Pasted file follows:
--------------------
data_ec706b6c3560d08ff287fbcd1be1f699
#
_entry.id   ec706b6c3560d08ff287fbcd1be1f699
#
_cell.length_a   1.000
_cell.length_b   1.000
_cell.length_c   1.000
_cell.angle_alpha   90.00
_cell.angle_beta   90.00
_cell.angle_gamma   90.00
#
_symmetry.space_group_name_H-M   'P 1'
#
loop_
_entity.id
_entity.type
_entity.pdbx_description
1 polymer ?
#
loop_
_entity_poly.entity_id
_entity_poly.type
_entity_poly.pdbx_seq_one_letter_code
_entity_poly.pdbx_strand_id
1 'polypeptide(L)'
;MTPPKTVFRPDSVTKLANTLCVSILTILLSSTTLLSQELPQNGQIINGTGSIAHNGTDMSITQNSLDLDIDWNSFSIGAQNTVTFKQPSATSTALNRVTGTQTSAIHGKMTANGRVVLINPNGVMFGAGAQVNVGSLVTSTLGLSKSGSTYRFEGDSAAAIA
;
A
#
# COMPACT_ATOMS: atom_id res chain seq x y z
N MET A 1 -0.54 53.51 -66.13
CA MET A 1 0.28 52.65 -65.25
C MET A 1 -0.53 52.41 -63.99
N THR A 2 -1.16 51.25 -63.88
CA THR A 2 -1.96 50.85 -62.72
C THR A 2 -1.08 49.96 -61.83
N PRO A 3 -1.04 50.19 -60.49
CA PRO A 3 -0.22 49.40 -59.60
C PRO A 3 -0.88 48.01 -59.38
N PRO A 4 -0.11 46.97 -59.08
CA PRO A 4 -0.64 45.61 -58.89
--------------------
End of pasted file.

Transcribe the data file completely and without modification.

data_ec706b6c3560d08ff287fbcd1be1f699
#
_entry.id   ec706b6c3560d08ff287fbcd1be1f699
#
_cell.length_a   1.000
_cell.length_b   1.000
_cell.length_c   1.000
_cell.angle_alpha   90.00
_cell.angle_beta   90.00
_cell.angle_gamma   90.00
#
_symmetry.space_group_name_H-M   'P 1'
#
loop_
_entity.id
_entity.type
_entity.pdbx_description
1 polymer ?
#
loop_
_entity_poly.entity_id
_entity_poly.type
_entity_poly.pdbx_seq_one_letter_code
_entity_poly.pdbx_strand_id
1 'polypeptide(L)'
;MTPPKTVFRPDSVTKLANTLCVSILTILLSSTTLLSQELPQNGQIINGTGSIAHNGTDMSITQNSLDLDIDWNSFSIGAQNTVTFKQPSATSTALNRVTGTQTSAIHGKMTANGRVVLINPNGVMFGAGAQVNVGSLVTSTLGLSKSGSTYRFEGDSAAAIA
;
A
#
# COMPACT_ATOMS: atom_id res chain seq x y z
N MET A 1 -0.54 53.51 -66.13
CA MET A 1 0.28 52.65 -65.25
C MET A 1 -0.53 52.41 -63.99
N THR A 2 -1.16 51.25 -63.88
CA THR A 2 -1.96 50.85 -62.72
C THR A 2 -1.08 49.96 -61.83
N PRO A 3 -1.04 50.19 -60.49
CA PRO A 3 -0.22 49.40 -59.60
C PRO A 3 -0.88 48.01 -59.38
N PRO A 4 -0.11 46.97 -59.08
CA PRO A 4 -0.64 45.61 -58.89